A lot of gardeners are quick with the mulch, wanting to get a fresh coat of shredded hardwood or wood chips over the garden beds ASAP to choke off weeds and make the yard “look nice.”

Now is fine to that, but a few weeks from now is even better.

A 2- to 3-inch new blanket of mulch will insulate the soil, which at this time of year means slowing the rate at which it warms. New mulch also will slow the rate of moisture evaporation.

That means mulching in early spring keeps the soil cooler and wetter longer – a move that’ll delay plant and root growth especially in cool, rainy Aprils.

So don’t fret if you can’t get to mulching now. Late April is actually better, and early to mid-May is better still.

Go ahead and get the beds ready for mulching, though, by cutting a sharp edge and removing any weeds that sprouted or survived winter.

Read More: A rundown on which mulch to use where

Clean, divide the perennial flowers

Most perennial flowers are coming back to life – or will be in the next couple of weeks. It’s time to cut away any remaining dead and browned perennial foliage from last season to make way for the season’s new growth.

Most perennials, such as sedum, mums, black-eyed susans, purple coneflowers and daylilies, should be cut right to the ground.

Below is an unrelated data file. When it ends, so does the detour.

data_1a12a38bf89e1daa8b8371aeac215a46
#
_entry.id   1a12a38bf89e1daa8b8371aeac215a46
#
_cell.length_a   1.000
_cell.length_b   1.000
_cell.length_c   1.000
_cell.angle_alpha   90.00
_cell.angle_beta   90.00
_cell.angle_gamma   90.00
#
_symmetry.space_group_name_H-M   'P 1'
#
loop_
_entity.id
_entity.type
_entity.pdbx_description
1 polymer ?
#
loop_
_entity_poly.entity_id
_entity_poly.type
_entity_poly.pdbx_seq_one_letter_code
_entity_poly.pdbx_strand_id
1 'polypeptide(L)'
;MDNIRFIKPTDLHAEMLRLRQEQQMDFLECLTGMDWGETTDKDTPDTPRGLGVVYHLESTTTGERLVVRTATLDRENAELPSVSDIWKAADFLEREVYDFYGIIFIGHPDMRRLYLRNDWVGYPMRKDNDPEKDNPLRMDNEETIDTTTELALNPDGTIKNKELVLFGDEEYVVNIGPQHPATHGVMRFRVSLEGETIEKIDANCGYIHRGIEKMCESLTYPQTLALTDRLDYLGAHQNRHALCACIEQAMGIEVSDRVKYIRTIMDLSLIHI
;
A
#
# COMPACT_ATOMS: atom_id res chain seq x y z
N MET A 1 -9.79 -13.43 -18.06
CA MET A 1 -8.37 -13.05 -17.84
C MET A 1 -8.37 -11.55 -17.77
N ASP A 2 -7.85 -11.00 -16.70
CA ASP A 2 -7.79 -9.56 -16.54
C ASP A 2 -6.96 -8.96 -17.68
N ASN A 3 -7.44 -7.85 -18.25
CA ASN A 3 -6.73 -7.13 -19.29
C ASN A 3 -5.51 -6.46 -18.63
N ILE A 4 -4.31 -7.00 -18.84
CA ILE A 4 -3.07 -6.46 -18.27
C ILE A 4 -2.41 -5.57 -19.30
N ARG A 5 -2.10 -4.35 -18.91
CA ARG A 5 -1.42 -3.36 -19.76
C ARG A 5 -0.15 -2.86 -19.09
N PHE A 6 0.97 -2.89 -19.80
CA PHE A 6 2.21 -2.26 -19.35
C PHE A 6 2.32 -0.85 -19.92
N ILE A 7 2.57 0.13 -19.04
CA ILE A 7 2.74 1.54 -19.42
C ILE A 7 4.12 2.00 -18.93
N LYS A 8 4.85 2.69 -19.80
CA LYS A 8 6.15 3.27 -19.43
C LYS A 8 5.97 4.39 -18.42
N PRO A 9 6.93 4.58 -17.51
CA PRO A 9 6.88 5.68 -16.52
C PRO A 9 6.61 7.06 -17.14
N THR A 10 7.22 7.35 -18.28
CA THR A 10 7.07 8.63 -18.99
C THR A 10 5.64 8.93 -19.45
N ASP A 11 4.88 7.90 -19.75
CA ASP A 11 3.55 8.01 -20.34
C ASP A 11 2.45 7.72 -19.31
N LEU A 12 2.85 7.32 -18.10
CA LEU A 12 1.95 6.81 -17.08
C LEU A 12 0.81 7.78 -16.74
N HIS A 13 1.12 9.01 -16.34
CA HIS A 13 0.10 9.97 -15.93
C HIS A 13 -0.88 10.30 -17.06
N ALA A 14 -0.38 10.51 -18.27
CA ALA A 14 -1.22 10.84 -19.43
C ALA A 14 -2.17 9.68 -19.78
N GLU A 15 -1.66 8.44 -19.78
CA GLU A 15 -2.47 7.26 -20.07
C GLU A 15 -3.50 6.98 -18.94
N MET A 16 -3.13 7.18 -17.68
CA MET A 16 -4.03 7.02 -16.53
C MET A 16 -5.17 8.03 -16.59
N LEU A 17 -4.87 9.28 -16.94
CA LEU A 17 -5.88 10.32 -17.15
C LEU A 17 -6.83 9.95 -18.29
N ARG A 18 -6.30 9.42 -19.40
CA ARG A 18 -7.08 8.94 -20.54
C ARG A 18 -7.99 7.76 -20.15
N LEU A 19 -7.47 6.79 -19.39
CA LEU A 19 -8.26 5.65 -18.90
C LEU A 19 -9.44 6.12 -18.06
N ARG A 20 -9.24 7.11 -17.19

Evergreen or partly evergreen perennials, such as coralbells, hardy geraniums, bergenia, creeping phlox, foamflowers and Lenten rose, came through winter in reasonably good shape and so need only a “tidying-up” by snipping off or raking out the browned foliage.

Liriope – that grassy-looking perennial that gets purple flower spikes in late summer – weathered winter very well this year under the snow cover, and so it might look ready to roll with no work. This one is a fakeout because the current growth will brown in spring as new shoots appear. Even though it’s still green, cut liriope back to a short stub now.

Now also is an excellent time to divide most perennials, particularly ones that are getting too crowded or outgrowing the space you’ve allocated for them.

Use a shovel to dig up plants and either pull apart the root clusters or chop clumps into at least fist-sized pieces. Then replant the divisions as you would new plants.

The main exception to dividing in early spring is plants that are already in bloom or about to bloom, such as hellebores, bleeding heart and early bulbs. Divide these after bloom or in early fall.